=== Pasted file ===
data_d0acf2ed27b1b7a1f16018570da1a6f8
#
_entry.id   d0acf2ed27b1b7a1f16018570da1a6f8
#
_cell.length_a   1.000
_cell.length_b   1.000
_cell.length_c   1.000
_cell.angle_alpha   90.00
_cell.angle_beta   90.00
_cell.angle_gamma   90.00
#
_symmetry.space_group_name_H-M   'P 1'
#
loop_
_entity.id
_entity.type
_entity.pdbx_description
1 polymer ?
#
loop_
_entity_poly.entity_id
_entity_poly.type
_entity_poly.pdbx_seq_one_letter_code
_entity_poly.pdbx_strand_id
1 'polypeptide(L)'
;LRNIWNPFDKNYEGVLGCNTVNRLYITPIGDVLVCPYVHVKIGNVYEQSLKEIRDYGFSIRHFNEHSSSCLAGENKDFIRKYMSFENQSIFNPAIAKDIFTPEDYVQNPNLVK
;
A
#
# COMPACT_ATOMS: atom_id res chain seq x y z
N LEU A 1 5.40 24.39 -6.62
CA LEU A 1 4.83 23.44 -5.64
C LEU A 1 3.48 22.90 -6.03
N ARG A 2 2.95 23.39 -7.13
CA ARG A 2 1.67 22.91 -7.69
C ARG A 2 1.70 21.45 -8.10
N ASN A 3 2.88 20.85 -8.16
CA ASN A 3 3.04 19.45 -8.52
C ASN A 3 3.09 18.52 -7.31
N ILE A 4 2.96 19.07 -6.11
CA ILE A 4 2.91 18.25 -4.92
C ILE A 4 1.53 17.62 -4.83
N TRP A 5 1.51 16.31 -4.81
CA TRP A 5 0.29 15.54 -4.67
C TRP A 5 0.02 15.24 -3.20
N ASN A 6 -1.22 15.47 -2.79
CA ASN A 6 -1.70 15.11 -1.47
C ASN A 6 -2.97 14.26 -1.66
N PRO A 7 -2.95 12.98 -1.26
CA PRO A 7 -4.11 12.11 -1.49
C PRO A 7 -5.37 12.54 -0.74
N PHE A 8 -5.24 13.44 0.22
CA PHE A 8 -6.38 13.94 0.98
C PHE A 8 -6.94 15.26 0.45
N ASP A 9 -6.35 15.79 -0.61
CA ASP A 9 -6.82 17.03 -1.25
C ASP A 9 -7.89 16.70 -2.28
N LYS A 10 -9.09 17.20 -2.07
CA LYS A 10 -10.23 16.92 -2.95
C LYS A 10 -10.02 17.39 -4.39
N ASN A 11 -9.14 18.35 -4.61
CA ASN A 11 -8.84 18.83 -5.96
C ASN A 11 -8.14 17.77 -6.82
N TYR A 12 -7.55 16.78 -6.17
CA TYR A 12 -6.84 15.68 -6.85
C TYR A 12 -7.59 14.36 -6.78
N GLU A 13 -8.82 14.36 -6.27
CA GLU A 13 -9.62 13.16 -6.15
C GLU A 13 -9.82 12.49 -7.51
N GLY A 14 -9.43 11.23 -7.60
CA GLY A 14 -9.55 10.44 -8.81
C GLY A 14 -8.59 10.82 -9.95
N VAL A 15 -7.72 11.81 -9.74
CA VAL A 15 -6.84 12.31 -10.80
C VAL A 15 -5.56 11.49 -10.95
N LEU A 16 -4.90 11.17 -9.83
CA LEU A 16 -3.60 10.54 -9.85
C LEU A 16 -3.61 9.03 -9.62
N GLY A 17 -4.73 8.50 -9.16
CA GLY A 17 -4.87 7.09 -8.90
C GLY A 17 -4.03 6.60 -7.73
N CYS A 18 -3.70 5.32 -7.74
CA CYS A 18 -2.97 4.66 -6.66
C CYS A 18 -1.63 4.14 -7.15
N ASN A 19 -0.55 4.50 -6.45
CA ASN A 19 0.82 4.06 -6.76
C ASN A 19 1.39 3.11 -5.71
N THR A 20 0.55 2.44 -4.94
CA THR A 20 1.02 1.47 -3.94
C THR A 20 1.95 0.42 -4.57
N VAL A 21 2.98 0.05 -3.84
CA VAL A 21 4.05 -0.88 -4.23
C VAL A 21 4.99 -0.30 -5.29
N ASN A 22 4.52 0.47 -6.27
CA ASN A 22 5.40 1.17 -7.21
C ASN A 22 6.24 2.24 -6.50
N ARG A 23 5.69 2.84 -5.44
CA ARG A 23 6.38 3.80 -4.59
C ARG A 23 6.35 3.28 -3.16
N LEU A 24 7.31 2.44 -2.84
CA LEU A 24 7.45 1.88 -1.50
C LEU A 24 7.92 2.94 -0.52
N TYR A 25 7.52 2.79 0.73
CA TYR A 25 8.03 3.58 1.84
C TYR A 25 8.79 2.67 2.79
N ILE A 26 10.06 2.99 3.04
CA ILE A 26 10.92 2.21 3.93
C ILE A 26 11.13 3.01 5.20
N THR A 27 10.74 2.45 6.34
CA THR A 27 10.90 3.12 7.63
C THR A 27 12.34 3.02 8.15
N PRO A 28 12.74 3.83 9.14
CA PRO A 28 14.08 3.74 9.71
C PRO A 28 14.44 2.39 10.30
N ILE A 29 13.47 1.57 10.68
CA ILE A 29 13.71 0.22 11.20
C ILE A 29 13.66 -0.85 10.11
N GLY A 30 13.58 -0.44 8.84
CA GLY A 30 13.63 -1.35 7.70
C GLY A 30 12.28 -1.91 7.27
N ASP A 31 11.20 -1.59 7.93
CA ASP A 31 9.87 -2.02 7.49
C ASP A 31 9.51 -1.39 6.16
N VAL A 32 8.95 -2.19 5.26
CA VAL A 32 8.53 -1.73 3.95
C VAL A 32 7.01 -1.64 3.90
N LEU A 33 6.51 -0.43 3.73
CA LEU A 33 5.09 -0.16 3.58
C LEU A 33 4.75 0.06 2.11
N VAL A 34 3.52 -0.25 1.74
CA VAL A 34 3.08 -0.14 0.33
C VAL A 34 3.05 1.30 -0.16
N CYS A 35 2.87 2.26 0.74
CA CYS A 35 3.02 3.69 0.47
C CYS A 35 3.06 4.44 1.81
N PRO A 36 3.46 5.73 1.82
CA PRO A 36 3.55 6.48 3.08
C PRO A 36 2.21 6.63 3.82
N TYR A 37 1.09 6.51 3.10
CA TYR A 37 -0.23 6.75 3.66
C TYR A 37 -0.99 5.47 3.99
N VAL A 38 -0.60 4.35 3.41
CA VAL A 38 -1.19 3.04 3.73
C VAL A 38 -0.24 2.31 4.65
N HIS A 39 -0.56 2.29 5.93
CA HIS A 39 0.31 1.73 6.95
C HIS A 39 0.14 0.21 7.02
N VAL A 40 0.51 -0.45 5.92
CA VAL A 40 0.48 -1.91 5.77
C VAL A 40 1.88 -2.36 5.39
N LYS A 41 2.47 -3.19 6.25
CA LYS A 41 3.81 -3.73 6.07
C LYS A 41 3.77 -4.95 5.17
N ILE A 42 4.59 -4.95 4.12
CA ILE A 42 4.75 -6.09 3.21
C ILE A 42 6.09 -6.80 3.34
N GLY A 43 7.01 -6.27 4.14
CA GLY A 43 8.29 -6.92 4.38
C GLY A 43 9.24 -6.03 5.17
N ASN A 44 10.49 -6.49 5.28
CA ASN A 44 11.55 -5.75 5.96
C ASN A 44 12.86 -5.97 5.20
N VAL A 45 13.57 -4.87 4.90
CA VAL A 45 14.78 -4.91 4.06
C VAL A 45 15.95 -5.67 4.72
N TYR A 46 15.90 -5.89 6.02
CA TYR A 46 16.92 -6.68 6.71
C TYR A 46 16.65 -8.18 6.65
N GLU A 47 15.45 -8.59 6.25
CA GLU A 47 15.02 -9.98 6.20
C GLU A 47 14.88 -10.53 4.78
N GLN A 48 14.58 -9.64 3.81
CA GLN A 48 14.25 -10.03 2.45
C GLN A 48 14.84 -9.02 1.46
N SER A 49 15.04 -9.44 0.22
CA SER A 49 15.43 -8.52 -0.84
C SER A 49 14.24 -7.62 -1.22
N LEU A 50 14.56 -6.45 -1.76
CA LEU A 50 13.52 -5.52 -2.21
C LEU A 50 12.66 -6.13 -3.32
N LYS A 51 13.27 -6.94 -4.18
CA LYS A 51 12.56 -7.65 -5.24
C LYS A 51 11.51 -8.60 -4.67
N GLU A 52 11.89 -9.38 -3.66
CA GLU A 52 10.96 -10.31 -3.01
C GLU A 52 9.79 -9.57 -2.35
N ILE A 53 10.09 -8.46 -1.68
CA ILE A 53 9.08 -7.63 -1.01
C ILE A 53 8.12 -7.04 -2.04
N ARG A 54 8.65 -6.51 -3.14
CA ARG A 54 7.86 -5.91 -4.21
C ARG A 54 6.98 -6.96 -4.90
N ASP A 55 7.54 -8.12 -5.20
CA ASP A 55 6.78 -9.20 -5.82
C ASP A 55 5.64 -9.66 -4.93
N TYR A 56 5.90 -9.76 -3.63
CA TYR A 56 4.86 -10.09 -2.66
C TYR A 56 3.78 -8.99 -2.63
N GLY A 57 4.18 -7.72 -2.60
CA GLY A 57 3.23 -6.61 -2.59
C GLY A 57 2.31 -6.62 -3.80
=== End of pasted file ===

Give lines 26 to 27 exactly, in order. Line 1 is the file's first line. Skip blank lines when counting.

;LRNIWNPFDKNYEGVLGCNTVNRLYITPIGDVLVCPYVHVKIGNVYEQSLKEIRDYGFSIRHFNEHSSSCLAGENKDFIRKYMSFENQSIFNPAIAKDIFTPEDYVQNPNLVK
;